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Monday, Apr 27, 2009

The ongoing saga that is the Boston Globe vs. the New York Times Company took an intriguing, if not unnecessary turn Friday as workers at the Globe held a rally at Boston’s Faneuil Hall, the Associated Press reported.

For those of you who may not know, the Times Co. is looking for the Globe to face concessions that amount to nearly $20 million in cuts. The Globe, on the other hand, is asking for the Times Co. to share some of those cuts, somewhat lessening the blow the Globe may receive should the Times Co. move forward with their cutback plans. The Globe has recently set a May 1st deadline for the Times Co. to take another look at the desired concessions plan. If the Times Co. doesn’t budge, the Boston Globe runs the risk of shutting its doors after over 130 years of service.

Got all that? Good.

“I daresay that Boston would lose some of its distinction as the Hub without the Globe,” Dorothy Clark, a Globe news copy editor, told the news-gathering service Friday. “It’s been here since 1872. When an institution has had the fortitude to last that long, you don’t toss it out like old news.”


This infighting between two humongous newspaper names is both childish and counterproductive. As if the newspaper industry needs another hurdle to clear, it now sees two of its five biggest names sparring back and forth in front of the public eye. How good could this possibly look to anyone who may still cherish their morning newspaper? It’s as if the industry wants its clientele to give up on them by showcasing some back-and-forth verbal affair that does nothing more than show exactly how stubborn and selfish anyone in the newspaper industry can be.

Sure, it’s reasonable for the Globe to take the stance it has cemented itself in. Nobody wants the fear of death hanging over their proverbial neck after they have been forced to understand how to live with the possibility of non-existence inching closer to its head with each passing second for the past three years. But come on, guys. Does fighting this out in a public forum make anyone feel any better about a medium that has enough problems of its own?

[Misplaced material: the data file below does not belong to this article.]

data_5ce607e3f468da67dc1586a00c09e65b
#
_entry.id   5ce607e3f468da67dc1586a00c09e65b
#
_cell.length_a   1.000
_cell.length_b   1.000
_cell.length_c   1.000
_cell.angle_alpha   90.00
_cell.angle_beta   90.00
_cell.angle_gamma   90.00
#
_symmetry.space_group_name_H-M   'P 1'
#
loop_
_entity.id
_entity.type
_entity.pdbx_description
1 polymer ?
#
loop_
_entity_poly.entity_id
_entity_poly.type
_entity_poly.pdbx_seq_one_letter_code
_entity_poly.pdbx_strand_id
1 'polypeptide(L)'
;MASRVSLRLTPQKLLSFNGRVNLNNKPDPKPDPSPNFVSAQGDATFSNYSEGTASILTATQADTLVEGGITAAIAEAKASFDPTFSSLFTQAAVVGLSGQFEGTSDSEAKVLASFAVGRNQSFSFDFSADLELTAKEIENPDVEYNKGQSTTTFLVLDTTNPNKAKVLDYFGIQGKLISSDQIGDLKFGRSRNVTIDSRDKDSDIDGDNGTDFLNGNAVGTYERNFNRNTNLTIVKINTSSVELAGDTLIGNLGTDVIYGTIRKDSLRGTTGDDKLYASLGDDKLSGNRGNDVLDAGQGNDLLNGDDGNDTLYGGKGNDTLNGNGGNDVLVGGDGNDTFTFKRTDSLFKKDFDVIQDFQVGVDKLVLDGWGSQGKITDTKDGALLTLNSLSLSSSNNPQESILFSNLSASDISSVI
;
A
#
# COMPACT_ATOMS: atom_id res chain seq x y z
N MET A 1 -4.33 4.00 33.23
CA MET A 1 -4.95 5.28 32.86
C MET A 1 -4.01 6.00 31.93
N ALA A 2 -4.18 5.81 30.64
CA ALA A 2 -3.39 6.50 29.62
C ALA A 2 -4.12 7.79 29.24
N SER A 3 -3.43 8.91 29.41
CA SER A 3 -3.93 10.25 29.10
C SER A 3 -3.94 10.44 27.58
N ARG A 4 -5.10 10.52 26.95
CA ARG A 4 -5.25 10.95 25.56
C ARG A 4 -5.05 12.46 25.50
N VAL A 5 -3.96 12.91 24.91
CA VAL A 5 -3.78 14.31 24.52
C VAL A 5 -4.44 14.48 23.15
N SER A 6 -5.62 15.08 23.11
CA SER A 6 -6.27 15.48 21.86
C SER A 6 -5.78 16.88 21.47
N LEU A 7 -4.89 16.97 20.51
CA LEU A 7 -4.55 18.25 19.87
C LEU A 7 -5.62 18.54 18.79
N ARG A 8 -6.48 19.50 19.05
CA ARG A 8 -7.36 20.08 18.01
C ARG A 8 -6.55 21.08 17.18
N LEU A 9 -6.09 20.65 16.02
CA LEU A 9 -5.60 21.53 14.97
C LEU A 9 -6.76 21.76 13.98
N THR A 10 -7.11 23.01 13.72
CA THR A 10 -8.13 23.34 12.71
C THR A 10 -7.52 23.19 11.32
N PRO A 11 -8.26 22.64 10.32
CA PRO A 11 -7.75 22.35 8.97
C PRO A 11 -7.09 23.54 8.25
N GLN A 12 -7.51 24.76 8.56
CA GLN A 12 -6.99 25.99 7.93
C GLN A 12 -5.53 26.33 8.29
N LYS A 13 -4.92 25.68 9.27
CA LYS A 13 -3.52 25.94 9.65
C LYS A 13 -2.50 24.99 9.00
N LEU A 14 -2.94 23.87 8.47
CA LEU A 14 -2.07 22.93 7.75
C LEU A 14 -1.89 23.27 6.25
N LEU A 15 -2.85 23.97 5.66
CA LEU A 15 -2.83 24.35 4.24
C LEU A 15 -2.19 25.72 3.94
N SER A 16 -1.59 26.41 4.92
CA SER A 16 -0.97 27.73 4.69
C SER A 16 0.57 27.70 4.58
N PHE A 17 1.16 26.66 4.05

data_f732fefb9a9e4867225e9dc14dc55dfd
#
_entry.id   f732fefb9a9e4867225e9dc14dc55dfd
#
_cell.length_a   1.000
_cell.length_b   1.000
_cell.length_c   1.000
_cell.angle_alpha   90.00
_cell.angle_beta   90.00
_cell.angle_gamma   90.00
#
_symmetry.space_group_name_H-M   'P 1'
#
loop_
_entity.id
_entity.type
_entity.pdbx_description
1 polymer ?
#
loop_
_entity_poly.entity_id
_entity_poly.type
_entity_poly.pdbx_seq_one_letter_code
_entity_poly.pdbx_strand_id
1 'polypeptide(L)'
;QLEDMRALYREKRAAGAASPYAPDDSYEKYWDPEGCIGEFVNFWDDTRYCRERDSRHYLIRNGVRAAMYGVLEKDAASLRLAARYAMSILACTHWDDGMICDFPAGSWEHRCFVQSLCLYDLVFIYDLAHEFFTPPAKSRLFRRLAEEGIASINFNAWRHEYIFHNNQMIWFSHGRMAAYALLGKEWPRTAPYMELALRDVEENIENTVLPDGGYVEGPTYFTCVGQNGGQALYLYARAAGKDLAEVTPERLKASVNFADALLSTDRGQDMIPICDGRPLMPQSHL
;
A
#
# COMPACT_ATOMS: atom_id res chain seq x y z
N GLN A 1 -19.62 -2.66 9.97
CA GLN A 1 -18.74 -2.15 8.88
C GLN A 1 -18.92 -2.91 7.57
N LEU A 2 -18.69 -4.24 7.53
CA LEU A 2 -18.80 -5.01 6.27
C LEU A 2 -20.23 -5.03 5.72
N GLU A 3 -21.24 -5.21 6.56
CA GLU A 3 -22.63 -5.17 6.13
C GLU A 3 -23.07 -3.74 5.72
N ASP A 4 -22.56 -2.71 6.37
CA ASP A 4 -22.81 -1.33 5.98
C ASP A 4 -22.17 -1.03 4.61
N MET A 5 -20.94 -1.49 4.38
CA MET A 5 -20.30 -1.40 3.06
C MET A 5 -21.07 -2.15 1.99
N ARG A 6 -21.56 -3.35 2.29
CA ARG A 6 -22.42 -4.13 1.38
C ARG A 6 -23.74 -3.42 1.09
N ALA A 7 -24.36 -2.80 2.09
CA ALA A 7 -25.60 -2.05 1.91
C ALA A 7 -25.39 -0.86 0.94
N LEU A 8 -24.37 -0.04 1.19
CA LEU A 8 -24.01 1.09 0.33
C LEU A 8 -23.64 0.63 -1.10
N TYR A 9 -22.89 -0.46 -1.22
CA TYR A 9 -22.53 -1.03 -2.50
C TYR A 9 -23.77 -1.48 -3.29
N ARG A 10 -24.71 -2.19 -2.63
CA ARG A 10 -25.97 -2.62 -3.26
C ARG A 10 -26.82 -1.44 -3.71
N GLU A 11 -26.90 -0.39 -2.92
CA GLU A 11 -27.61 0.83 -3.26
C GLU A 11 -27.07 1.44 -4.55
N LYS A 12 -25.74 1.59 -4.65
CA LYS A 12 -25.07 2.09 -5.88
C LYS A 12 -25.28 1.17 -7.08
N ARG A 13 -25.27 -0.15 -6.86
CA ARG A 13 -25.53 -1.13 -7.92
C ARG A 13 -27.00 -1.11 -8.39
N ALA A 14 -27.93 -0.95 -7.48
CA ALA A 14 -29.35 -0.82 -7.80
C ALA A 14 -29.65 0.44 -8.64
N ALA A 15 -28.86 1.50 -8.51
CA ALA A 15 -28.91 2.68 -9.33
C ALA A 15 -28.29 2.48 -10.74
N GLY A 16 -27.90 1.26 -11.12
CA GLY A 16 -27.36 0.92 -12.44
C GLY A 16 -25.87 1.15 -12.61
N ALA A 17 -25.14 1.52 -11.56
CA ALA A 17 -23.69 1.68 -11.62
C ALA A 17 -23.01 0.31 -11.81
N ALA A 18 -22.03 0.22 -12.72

What’s going to happen if this all gets ironed out behind closed doors and everyone comes away smiling? Or, moreso, how about if it doesn’t get ironed out and the Globe is indeed forced to shut its doors? Then what? In regards to the former, your problem is solved, but not without paying the price of looking like children fighting over the last piece of pizza at a middle school sleep-over, forcing observers to classify you as brats. In regards to the latter, not only do you lose an extremely important major metropolitan daily newspaper, but you also look like you are contributing to the death of a form of media that is in dire need of anything but a black-eye-moment.

“We’re not the reason the newspaper business is failing, but we’re willing to do our part to cure it,” Globe reporter Brian Mooney said Friday.

If that’s the case, then do your best to prove it, big-newspaper people. Quit taking your squabbles to the streets and focus more on unity than division. Because if this ship does finally make its way fully under water someday, it’s not going to matter who’s fault it was. In fact, the only thing that’s truly going to matter is the reality that it won’t have a hope of resurfacing in the future.

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